Slowly but surely, the political establishment is adjusting to accept the Brexit vote

Slowly but surely, the political establishment is adjusting to accept the Brexit vote

Britain’s vote to leave the EU was a very big deal. And let’s be honest, while we leavers sincerely believe we had the best arguments on our side there was also a large dollop of emotion in the debate.

Put simply, we believe in Britain as a self-governing democracy. The nation state is the collective political unit that stirs our hearts and commands our affinity.

So let us acknowledge then that there was also a large dollop of emotion on the other side: people who idealistically believed in the dream of European unity whether as an antidote to what they consider parochial “little Englandism” or because of the blood-soaked history of the continent in the first half of the 20th Century or for any other reason.

Therefore, it follows that post-referendum “remainer rage” was a natural human reaction for that relatively small element among the 16 million remain voters who were truly, madly, deeply inspired by the EU vision rather than just worried about the implications of leaving.

So the Brexit denial phase undergone by much of the political class this summer was only to be expected. The poor dears had a very nasty shock, after all.

Now, here is the heartening thing: notwithstanding a symbolic and somewhat half-hearted party conference motion leaving the door open for a second plebiscite, the smarter Blairite remainers are starting to realise that there is no turning back. The likes of Chuka Umunna, Caroline Flint and Rachel Reeves are setting themselves against any notion of a second referendum and even acknowledging that when push comes to shove ending automatic free movement is a goal worth leaving the single market for.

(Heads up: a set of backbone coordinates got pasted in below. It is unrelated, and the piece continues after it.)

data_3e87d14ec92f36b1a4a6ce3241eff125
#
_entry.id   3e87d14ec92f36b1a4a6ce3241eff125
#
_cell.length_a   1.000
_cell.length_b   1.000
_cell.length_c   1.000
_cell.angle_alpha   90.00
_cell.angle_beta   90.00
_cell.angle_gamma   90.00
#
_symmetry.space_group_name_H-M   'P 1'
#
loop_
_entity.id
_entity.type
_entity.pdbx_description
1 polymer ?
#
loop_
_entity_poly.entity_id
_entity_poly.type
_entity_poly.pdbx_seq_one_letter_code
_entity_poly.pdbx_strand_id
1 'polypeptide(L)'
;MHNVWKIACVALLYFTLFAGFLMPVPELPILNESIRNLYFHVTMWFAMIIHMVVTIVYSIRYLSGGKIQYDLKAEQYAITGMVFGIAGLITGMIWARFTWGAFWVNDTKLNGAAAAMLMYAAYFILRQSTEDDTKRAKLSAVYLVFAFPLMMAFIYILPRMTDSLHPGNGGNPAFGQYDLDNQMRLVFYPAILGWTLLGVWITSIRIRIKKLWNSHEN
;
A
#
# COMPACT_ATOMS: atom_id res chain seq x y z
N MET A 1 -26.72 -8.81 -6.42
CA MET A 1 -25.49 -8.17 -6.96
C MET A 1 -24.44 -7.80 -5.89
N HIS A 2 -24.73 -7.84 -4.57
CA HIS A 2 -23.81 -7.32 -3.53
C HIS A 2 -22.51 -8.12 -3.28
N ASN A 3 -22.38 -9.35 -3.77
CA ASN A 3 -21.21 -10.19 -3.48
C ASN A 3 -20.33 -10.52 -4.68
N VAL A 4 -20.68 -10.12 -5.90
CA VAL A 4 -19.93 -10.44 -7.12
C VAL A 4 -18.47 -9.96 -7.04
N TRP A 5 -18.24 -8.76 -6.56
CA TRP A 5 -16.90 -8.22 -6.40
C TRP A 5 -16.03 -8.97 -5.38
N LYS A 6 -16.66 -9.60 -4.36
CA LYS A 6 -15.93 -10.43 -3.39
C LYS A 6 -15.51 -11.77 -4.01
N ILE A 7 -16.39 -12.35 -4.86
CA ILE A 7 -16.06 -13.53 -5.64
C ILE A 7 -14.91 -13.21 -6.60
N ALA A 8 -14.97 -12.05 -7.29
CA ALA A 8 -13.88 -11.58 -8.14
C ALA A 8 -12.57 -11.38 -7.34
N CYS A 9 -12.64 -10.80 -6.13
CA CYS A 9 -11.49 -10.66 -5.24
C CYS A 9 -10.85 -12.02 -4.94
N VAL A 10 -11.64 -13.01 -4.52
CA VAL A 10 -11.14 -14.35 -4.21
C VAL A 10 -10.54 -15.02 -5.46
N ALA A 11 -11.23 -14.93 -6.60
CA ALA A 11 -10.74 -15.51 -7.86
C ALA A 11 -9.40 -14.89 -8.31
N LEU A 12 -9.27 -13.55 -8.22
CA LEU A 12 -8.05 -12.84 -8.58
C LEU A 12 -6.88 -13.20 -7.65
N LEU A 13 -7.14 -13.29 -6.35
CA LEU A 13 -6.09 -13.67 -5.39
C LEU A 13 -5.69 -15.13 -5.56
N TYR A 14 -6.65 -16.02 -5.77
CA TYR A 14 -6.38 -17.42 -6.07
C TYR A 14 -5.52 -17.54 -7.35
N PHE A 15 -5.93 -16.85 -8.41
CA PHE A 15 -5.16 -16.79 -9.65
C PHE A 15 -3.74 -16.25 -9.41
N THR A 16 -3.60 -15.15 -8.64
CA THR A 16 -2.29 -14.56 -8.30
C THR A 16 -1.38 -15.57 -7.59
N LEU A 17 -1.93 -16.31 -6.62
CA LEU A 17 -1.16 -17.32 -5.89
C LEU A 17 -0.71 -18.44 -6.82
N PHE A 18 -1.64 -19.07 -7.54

They are not undertaking this radical political repositioning because they want to, but because they understand that they have to. Polling, both internal and external, is telling them that huge swathes of 2015 Labour voters are ready to support the Conservatives or UKIP next time round because their party is perceived to want to overturn the referendum verdict.

Oddly enough, Jeremy Corbyn has been ahead of them on this one – perhaps because he was such an unenthusiastic remain voter in the first place. Labour MPs that I talk to will privately admit that Owen Smith’s posturing on the EU – his flagrant demands to disrespect the referendum result and calls for Britain to join the euro and Schengen – went down very badly indeed in working class communities during the leadership contest.

So the full remoaner manifesto – second referendum, stay in the single market, eschew immigration controls, kick everything into the longest of long grass – is now seen as a niche position rather than a position commanding mass support.

That is why Labour has had to take the decision to leave unbridled remoaner-ism to the Liberal Democrats. Sitting on around eight per cent in the polls, Tim Farron’s party can hope for a little bounce by becoming the party for outright Brexit deniers. The strategy also works for them in terms of their target seats like Cambridge, which tended to come out heavily for remain in the referendum.

Of course, we must not become complacent when it comes to the transmission mechanism between a vote to leave the EU and actually leaving the EU – there is many a slip betwixt cup and lip and all that.

But the signs are now very promising that the British political establishment – that most elastic and durable of entities – is having to adjust to the paradigm shift that has taken place. It knows that further indulgence of Brexit denial will see it swept away.

So first the governing party – the brilliantly adaptive Conservative Party – and now the official opposition – the slower learners of Labour – have, to use a horrible Americanism “got with the programme”.

There are still plenty of grand old men of Europhilia who will rave away from the unelected burgundy benches of the House of Lords – and may yet be able to throw the odd spanner in the works. But the House of Commons has to answer to the people and the people have spoken.